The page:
• Home
  • Current congress
  • Public Website
  • My papers
  • root
  • browse
  • IAC-19
  • C2
  • 1
  • paper
  • development of large high pressurized xenon tank for electrical propulsion systems

    Paper number



    Dr. Michael Spiegel, Germany, MT Aerospace AG


    Mr. Aicke Patzelt, Germany, MT Aerospace AG



    The commercial satellite market is currently experiencing a major upheaval. In that course of, new large satellites in medium and geostationary earth orbits are no longer foreseen with Chemical Propellant Systems but rather with Electric Propulsion (EP). Next generation Satcom platforms, such as Electra and Neosat, are even equipped with full EP systems.
    As a result, vast amounts of Xenon (up to 1500 kg) must be reliably stored under high pressure and faces to a set of challenging requirements and constrains. In parallel, significant reaction forces and cycling loads acting during launch and in-orbit phases. In order to satisfy these demands, MT-Aerospace has developed a “Large Xenon Tank Assembly” (L-XTA). The L-XTA represents a low-mass, high-performance pressure vessel, which enables a maximum degree of flexibility over a large volume range of 300-900 liters. Conception and verification of the L-XTA has been performed under consideration of all relevant launch vehicles and under close collaboration with multiple European primes as well as satellite operators. Due to the comprehensive relevant heritage and sophistication of the applied fracture mechanics analysis as well as the state-of-the-art non-destructive inspections (NDI) and welding methods, the wall thickness of the titanium liner is minimal. Accordingly, the liner comprises less than 20 percent of the overall tank mass, yet remains compliant with “safe life” requirements as specified in respective international standards. Special feature of the composite overwrapped metallic liner (COPV) is an integral equatorial composite skirt. It is machined to provide lugs, which enables both high dimensional tolerances as well as ease of integration to the interfacing satellite structure. The paper provides an overview of the tank design with its main functional characteristics, the driving design constrains and requirements as well as the manufacturing approach. It outlines main parts of the development process and the qualification campaign. Finally, significant advantages of this developed one-tank-solution compared to a multi-tank approach are summarized. The L-XTA demonstrates a low-mass COPV for large Xenon amounts and for a wide range of satellite applications. It optimally satisfies the end-user requirements, including both technical and economic aspects, while remaining fully compliant to ECSS guidelines.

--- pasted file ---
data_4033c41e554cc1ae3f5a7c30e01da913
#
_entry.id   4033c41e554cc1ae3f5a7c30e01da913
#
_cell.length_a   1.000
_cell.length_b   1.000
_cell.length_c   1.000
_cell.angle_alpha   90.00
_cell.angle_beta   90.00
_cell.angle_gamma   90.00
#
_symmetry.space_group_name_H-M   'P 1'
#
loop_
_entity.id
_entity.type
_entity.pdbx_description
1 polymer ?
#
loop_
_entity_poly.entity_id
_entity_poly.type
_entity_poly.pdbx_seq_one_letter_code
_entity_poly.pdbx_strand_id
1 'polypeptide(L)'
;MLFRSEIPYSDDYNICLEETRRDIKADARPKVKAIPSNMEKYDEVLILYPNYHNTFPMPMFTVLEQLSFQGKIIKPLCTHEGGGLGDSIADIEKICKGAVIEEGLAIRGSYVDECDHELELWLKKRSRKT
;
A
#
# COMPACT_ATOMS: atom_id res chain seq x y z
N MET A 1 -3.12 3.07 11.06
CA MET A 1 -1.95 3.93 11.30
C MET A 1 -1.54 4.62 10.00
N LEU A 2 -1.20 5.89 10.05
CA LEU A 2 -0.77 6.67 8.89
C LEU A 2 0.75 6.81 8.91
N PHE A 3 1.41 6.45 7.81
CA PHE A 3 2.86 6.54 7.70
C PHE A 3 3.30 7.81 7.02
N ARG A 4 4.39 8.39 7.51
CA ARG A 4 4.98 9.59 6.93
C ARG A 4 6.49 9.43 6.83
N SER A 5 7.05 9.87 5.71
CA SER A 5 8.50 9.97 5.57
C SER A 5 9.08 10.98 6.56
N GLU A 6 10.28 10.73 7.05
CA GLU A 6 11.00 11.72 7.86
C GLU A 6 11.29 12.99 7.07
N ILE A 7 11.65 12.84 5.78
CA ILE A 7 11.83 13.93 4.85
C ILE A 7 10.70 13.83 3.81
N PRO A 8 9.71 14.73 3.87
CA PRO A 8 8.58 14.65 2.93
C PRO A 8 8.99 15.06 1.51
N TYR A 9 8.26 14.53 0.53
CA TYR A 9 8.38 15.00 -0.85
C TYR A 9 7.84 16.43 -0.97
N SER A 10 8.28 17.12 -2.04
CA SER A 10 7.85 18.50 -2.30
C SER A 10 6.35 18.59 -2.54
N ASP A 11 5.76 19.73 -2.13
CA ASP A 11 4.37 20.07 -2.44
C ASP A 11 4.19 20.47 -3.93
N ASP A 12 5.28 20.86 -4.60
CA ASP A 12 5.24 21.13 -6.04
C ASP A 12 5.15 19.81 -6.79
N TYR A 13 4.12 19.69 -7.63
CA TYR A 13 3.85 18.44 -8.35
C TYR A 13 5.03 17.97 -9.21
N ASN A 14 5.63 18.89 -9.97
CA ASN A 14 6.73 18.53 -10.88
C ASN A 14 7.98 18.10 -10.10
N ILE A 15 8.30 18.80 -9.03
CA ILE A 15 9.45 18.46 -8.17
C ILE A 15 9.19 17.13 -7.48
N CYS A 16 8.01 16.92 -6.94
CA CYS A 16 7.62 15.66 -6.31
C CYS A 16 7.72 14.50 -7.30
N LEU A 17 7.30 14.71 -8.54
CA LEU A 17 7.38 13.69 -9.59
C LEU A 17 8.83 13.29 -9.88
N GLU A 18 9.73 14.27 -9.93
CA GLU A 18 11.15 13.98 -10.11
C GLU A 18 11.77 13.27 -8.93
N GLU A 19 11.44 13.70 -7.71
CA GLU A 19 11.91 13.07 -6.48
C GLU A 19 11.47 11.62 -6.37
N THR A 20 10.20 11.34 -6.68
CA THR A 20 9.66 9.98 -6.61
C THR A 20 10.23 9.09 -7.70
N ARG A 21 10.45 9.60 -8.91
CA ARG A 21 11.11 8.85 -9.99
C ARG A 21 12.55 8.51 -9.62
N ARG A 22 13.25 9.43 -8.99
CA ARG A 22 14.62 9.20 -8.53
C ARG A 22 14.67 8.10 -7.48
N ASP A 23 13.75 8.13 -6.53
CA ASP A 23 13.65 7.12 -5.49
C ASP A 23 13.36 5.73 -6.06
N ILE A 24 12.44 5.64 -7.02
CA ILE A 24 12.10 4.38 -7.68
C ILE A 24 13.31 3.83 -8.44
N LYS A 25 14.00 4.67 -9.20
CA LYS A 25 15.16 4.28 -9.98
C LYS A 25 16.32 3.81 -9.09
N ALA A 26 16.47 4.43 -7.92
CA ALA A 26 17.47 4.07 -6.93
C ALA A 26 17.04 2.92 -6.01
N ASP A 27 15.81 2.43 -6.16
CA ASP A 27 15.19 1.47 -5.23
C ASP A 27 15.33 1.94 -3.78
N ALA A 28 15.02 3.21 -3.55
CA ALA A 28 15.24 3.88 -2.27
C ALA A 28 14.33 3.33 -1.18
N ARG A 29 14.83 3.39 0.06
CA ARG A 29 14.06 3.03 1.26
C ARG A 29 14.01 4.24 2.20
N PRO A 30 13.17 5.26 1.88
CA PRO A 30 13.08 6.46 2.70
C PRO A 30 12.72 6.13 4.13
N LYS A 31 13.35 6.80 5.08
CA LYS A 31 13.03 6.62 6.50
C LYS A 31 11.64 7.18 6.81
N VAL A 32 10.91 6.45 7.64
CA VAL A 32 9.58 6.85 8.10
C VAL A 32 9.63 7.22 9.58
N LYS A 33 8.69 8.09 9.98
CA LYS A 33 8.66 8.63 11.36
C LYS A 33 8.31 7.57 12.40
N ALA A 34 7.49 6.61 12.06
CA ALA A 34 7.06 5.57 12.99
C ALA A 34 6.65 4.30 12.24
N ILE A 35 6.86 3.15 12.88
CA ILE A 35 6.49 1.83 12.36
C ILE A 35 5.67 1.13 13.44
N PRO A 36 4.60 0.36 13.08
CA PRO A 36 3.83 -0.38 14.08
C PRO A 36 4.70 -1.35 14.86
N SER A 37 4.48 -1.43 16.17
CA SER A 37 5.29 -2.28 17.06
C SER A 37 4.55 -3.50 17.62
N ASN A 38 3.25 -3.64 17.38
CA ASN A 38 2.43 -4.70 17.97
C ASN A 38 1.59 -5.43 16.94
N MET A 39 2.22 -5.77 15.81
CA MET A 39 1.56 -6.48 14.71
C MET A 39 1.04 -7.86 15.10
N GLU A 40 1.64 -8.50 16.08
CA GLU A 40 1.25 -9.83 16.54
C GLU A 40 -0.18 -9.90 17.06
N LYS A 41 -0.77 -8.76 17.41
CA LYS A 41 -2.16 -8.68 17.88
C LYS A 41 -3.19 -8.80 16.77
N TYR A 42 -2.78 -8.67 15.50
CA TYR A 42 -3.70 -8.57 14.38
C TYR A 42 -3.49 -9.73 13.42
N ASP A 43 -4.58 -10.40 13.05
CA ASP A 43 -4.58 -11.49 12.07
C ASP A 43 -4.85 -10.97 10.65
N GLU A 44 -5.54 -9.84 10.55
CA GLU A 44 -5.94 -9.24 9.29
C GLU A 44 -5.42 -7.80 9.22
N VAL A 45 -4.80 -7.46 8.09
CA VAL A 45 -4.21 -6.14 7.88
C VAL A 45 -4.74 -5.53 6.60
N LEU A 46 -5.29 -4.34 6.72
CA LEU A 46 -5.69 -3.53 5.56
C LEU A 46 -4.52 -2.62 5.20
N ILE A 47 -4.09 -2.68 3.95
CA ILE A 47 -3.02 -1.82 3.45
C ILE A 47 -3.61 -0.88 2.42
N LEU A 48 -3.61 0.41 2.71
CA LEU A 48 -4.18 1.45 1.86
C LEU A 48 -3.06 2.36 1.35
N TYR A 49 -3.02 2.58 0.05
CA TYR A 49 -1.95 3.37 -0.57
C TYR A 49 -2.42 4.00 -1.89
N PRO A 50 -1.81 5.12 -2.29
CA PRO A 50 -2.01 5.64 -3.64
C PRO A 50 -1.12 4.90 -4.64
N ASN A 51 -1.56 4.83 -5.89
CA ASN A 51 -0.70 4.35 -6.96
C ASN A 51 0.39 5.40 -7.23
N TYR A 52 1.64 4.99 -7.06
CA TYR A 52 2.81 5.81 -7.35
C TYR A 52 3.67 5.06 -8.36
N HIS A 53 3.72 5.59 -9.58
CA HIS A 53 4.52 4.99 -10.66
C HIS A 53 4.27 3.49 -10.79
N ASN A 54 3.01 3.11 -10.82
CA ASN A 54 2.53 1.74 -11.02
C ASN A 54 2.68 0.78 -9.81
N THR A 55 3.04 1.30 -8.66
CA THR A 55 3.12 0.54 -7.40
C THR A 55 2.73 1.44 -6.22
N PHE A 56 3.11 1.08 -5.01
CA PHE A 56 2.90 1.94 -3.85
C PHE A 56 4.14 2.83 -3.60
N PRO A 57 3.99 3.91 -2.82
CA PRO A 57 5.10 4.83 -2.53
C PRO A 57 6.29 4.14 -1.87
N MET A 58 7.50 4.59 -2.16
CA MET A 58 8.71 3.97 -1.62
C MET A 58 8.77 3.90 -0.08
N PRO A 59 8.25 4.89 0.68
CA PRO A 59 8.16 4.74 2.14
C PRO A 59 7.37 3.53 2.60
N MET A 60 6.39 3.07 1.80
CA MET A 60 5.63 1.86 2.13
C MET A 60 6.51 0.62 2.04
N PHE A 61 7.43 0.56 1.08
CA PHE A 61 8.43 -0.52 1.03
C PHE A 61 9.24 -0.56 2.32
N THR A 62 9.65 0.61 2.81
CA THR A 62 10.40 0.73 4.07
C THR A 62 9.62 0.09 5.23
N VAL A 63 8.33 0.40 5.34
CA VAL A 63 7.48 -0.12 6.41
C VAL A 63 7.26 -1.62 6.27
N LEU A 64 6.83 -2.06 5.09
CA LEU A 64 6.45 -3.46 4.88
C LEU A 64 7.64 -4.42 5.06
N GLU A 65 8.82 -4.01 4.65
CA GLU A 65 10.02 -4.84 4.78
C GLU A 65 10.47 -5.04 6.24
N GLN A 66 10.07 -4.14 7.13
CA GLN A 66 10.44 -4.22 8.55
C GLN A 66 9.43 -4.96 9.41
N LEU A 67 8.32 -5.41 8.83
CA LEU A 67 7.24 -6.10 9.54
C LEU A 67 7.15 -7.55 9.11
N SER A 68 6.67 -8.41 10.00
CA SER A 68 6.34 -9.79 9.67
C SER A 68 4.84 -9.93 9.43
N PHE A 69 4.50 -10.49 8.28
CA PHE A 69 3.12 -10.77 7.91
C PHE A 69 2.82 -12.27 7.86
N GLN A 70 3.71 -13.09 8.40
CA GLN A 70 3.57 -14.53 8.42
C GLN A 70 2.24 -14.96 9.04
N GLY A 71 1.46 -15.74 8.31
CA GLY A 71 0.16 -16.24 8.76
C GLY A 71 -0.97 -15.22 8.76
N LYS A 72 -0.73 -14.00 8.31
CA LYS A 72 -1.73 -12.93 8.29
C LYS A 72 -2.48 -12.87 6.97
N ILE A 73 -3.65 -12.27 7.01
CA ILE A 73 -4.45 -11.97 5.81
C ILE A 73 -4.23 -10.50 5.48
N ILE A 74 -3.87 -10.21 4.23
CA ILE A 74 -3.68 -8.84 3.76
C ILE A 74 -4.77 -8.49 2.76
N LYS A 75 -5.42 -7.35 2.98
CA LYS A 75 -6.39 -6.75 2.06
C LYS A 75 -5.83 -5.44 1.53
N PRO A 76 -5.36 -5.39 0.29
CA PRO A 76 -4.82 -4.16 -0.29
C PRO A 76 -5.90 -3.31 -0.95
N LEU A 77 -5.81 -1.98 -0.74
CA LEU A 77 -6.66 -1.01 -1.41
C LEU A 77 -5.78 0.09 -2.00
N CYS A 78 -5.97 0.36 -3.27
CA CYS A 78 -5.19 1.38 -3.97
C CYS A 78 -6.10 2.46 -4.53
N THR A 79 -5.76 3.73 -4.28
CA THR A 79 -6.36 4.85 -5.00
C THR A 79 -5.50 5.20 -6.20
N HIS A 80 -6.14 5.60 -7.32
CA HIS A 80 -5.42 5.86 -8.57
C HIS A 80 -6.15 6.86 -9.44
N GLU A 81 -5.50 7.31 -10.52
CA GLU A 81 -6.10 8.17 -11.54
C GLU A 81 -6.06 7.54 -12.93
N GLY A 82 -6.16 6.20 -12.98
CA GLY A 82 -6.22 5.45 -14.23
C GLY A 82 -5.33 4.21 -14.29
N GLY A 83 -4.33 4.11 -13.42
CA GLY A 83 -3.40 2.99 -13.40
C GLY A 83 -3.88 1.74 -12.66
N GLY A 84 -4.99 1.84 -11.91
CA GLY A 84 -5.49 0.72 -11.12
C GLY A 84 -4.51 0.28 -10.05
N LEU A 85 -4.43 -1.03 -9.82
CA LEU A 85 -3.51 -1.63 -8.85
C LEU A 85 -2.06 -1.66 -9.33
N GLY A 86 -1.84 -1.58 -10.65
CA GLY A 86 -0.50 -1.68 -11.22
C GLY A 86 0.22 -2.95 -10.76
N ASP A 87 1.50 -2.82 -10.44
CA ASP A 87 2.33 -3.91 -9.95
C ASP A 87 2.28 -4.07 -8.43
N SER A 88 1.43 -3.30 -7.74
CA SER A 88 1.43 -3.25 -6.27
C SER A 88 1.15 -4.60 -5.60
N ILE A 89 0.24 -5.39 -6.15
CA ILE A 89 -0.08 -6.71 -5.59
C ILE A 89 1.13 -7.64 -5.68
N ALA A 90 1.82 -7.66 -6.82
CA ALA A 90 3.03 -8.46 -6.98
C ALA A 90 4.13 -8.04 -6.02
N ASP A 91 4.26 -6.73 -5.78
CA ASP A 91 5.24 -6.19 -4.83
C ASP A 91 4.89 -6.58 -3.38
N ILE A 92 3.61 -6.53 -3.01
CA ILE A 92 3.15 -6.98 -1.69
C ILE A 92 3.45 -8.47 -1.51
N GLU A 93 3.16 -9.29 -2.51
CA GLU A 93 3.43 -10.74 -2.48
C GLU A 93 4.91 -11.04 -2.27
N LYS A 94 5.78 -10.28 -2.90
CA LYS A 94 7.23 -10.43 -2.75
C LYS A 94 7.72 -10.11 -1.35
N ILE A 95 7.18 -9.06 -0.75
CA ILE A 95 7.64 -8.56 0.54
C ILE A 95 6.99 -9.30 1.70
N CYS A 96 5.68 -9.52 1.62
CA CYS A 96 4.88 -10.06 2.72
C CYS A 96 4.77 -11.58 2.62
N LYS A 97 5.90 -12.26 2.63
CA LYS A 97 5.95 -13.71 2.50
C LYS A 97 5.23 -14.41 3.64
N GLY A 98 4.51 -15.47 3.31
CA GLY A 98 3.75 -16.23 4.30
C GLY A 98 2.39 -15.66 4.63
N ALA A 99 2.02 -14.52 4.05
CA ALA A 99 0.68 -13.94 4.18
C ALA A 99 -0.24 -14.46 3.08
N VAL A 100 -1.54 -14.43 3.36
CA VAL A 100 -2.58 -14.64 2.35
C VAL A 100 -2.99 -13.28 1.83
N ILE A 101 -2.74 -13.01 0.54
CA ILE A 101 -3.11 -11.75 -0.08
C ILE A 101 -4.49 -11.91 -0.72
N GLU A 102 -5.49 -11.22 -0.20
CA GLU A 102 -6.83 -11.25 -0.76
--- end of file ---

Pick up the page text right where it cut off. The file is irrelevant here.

Abstract document


    Manuscript document

    IAC-19,C2,1,8,x52601.pdf (🔒 authorized access only).

    To get the manuscript, please contact IAF Secretariat.